Sidra Liaqat1, Aneela Khawaja2
1Department of Clinical Microbiology, Post Graduate Medical Institute, Lahore. 2Depmartnet of Clinical Microbiology, Rehbar Medical College, Lahore.
Background: Septicaemia is a leading cause of mortality and morbidity in neonates. The aim of our study was to evaluate usefulness of serum PCT as a diagnostic marker of neonatal sepsis by taking blood culture as gold standard.
Material and Method: This study was conducted at tertiary care hospital in Lahore over a period of 6 months. 365 neonates with suspected septicaemia from NICU (Neonatal Intensive Care Unit) were enrolled in our study. Blood cultures and levels of serum procalcitonin were performed in all the neonates with clinically suspected septicaemia. Different levels of Procalcitonin were measured and compared with the positive blood cultures by using three different cut-off values for PCT ≥0.5 ng/ml, ≥ 2 ng/ml and ≥10 ng/ml respectively. Different levels of procalcitonin were compared with different micro organisms recovered from blood culture.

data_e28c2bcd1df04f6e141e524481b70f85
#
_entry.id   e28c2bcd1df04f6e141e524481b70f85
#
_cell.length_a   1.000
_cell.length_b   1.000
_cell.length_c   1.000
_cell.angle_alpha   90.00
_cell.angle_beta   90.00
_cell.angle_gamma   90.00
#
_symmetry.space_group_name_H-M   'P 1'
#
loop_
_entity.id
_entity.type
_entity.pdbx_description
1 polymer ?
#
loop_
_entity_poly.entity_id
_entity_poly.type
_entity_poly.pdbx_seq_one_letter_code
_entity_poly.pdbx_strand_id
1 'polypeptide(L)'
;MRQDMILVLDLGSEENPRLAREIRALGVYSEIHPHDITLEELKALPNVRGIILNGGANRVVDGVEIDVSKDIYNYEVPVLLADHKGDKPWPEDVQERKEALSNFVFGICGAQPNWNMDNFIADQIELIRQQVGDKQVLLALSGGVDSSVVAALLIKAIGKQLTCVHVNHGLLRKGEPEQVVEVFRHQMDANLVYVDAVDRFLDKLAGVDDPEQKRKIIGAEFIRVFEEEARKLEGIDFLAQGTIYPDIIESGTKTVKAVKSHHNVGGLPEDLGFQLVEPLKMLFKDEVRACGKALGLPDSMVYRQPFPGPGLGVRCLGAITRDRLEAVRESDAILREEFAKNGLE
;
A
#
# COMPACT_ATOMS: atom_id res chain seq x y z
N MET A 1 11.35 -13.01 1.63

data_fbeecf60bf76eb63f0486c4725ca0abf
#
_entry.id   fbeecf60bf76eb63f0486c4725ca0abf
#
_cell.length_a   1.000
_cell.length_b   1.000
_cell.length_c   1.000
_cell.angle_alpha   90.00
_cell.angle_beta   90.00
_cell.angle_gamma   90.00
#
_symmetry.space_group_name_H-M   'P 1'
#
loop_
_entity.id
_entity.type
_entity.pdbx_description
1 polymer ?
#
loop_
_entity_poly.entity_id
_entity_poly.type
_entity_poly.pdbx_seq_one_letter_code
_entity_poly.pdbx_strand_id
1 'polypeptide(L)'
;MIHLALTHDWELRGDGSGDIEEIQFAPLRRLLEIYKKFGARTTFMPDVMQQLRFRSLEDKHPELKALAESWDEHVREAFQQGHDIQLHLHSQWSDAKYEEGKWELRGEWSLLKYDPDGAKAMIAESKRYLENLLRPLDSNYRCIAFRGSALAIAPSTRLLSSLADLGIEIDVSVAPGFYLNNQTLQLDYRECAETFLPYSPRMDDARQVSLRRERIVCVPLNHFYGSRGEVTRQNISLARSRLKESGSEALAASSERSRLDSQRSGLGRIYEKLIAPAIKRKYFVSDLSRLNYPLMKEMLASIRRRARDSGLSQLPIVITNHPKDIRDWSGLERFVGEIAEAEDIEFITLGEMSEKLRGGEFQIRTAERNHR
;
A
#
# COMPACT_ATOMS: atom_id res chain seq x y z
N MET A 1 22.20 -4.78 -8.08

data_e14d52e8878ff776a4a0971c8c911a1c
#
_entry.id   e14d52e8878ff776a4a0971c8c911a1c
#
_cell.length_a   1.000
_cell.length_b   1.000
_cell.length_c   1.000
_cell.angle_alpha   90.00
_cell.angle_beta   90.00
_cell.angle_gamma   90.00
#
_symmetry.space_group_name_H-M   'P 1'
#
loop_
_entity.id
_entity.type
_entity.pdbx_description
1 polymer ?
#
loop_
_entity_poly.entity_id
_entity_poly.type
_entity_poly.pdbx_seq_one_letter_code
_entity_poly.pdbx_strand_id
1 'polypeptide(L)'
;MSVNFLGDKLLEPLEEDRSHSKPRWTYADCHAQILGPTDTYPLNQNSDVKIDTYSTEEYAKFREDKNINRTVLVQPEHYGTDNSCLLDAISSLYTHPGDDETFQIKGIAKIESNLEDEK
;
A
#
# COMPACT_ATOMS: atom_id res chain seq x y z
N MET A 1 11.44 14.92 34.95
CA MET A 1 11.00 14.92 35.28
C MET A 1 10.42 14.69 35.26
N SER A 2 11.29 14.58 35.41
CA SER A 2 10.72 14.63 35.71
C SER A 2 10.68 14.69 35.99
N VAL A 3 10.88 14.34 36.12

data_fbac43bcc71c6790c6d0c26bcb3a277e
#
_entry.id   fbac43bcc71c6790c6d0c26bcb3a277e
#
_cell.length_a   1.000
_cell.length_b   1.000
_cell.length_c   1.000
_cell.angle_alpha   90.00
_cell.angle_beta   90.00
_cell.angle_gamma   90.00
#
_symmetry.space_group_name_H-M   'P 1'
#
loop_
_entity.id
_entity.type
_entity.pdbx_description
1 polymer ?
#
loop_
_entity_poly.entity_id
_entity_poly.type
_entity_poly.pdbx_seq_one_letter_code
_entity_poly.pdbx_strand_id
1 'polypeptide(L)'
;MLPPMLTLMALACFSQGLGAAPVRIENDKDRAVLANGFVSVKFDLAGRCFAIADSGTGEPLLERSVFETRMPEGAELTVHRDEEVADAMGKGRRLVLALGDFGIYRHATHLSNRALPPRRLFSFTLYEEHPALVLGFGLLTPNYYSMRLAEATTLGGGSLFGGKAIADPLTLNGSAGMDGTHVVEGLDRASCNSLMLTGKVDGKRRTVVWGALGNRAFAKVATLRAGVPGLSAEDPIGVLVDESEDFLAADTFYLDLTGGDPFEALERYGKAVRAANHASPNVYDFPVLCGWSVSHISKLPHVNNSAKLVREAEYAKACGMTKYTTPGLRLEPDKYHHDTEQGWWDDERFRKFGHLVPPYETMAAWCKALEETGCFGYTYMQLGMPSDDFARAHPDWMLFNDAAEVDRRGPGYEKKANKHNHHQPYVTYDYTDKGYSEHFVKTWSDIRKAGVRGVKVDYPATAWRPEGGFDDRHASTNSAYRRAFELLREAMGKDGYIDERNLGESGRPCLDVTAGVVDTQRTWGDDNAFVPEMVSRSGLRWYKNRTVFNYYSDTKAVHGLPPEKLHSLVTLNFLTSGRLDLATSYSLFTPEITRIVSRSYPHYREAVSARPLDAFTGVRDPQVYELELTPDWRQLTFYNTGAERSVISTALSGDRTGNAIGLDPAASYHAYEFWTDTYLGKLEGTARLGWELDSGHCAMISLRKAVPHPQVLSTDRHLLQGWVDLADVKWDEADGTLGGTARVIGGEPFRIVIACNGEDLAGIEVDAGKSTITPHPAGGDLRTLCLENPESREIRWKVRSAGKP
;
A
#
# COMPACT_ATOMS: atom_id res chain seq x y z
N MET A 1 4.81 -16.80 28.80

Results: Among neonates with suspected septicemia(n=356), 2.07% positive blood cultures had procalcitonin levels upto 0.5 ng/ml. 26.4% positive blood cultures had procalcitonin levels > 0.5-2.0 ng/ml. while 45.3 % and 100% blood cultures had procalcitonin levels >2-10 ng/ml and > 10 ng/ml respectively.
Among gram positive organisms (n=30) ,4(13.3%) blood cultures were negative for Procalcitonin levels and 12(40.0%) blood cultures were week positive.
No gram positive organism was strong positive for procalcitonin levels. Among gram negative organisms (n=38), 8(21.7%) organisms were mild positive for serum procalcitonin. 25(65.8%) gram negative organisms were moderate positive for serum procalcitonin while 5(13.1%) organisms were strong positive for serum procalcitonin levels.
2(100%) fugi were week positive for procalcitonin levels. Strong procalcitonin levels (>10 ng/ml) were 68.75% in ESBL producing strains of gram negative organisms and 31.25 % in Non ESBLs organismsConclusion: These findings support that serum procalcitonin levels can be useful in early detection and prompt treatment in neonatal sepsis.